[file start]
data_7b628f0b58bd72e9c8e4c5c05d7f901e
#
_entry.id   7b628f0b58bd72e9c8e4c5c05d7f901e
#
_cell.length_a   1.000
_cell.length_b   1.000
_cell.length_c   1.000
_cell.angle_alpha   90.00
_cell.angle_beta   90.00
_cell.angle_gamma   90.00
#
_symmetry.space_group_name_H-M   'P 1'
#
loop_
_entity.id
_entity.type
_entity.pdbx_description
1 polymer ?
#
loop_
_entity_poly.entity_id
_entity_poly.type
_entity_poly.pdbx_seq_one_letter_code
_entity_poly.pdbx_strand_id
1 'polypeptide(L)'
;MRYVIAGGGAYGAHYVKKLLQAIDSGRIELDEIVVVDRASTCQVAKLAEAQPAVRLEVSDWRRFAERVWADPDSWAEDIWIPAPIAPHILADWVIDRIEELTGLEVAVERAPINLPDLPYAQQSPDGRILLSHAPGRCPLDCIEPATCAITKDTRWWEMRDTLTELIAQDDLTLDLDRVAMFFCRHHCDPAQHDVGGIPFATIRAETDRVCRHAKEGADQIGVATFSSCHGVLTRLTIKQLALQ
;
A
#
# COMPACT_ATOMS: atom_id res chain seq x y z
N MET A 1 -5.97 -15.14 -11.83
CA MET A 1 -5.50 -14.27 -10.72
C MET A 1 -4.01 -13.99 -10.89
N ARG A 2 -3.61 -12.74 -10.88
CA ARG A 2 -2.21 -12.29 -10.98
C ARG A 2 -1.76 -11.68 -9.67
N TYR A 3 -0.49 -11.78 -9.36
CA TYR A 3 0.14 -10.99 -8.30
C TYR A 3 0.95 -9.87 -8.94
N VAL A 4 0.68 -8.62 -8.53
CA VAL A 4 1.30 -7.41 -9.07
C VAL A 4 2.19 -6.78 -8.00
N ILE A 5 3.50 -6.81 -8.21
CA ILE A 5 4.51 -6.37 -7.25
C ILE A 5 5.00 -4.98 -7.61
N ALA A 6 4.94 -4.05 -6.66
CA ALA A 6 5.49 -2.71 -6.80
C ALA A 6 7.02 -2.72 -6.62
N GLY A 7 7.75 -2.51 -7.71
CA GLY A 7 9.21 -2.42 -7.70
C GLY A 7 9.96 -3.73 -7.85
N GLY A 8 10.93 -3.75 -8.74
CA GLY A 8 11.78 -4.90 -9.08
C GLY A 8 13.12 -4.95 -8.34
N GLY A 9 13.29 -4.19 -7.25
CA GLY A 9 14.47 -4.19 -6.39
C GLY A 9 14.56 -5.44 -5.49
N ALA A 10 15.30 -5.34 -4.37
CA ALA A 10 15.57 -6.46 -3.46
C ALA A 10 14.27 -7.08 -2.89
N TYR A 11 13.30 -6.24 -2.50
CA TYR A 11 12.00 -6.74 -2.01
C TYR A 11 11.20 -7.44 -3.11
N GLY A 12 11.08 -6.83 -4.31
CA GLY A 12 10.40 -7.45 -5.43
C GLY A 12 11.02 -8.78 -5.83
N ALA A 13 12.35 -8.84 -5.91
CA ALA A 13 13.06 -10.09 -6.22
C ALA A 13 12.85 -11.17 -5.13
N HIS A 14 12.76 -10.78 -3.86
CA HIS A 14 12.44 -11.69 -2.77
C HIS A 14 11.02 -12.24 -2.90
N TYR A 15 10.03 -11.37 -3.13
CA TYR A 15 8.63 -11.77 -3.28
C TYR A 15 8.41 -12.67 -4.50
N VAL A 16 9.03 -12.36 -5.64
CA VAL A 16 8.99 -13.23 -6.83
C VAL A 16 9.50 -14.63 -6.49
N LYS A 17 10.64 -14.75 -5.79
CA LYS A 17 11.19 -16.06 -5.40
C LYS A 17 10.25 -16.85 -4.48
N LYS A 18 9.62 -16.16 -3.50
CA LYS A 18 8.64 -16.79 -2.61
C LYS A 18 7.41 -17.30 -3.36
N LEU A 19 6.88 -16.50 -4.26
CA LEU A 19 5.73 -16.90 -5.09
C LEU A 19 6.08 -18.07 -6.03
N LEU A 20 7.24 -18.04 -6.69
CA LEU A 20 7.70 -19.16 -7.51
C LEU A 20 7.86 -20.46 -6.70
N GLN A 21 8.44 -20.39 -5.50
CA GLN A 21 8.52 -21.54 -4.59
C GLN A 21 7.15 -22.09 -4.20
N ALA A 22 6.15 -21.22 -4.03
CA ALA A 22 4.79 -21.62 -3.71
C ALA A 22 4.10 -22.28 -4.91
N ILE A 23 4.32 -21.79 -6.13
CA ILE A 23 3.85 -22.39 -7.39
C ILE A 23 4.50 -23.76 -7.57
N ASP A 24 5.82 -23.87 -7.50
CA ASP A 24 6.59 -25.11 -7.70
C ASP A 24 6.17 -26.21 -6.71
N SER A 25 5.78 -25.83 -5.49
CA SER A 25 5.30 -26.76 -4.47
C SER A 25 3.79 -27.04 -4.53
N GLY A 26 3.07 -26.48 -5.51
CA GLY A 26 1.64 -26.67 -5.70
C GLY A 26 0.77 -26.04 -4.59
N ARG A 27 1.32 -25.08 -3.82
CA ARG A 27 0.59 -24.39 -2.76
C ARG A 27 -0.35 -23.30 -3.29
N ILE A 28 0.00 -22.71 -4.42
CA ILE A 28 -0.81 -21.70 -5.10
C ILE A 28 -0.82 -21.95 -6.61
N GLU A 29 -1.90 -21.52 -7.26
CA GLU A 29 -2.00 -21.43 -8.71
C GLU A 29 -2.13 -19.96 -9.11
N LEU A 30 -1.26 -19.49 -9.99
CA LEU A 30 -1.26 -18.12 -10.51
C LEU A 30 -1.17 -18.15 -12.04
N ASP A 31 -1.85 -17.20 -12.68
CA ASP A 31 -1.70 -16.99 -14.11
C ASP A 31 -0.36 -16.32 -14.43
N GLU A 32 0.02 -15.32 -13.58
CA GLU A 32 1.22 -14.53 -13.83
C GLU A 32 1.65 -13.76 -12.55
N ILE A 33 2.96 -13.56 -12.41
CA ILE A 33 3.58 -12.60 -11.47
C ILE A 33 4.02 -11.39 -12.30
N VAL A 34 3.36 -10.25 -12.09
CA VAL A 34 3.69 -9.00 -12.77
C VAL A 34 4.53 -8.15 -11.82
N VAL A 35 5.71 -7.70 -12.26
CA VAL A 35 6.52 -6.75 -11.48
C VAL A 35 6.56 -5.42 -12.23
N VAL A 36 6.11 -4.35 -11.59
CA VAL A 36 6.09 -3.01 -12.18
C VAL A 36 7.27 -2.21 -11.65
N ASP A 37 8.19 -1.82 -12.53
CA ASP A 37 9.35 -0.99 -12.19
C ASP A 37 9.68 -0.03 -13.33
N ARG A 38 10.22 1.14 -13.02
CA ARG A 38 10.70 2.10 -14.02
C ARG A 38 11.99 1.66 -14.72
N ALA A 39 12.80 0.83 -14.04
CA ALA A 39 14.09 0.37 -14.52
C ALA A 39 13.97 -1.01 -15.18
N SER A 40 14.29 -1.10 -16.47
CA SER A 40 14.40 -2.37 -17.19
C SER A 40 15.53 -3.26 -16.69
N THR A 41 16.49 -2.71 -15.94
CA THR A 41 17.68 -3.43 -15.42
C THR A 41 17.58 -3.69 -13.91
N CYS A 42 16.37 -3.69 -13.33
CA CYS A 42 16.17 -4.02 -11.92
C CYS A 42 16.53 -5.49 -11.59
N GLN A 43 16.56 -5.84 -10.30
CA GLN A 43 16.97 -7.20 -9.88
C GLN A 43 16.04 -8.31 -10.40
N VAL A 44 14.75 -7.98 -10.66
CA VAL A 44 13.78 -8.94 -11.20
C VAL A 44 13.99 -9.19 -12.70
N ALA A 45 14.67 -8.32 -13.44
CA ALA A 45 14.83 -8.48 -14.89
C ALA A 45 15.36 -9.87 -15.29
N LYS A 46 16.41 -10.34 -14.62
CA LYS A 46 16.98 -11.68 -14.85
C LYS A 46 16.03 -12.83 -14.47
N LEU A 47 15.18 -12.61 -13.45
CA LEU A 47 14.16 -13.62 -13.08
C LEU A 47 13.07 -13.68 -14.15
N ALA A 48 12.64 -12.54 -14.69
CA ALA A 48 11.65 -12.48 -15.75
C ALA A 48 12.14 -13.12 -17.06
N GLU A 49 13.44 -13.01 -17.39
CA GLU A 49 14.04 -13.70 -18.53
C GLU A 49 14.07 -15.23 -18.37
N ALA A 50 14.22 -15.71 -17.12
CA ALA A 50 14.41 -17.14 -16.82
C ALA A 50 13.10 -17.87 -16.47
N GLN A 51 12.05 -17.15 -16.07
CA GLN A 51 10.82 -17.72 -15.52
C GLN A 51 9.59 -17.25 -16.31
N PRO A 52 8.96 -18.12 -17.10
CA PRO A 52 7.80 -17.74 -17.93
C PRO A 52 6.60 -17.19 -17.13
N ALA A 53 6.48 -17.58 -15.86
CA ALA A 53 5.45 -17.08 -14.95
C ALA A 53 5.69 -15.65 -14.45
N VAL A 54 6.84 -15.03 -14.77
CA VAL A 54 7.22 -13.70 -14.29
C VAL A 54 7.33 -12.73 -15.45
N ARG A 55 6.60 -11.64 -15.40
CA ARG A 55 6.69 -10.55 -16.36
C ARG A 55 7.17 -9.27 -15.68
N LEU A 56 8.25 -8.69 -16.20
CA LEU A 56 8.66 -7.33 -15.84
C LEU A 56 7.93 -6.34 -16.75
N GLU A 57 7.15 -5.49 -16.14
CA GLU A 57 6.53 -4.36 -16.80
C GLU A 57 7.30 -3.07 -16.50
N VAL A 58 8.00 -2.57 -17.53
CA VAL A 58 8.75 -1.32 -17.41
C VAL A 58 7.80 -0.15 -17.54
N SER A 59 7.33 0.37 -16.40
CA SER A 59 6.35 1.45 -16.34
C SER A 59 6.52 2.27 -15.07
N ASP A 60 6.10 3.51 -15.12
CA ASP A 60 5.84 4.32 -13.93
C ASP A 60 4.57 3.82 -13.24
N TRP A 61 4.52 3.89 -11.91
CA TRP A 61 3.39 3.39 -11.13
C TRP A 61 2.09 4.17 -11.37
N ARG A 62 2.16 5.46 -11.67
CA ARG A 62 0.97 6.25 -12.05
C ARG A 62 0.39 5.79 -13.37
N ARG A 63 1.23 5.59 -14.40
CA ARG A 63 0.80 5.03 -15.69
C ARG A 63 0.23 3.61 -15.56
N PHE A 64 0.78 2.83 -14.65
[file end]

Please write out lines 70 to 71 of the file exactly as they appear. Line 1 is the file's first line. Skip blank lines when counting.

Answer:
N HIS A 14 12.76 -10.78 -3.86
CA HIS A 14 12.44 -11.69 -2.77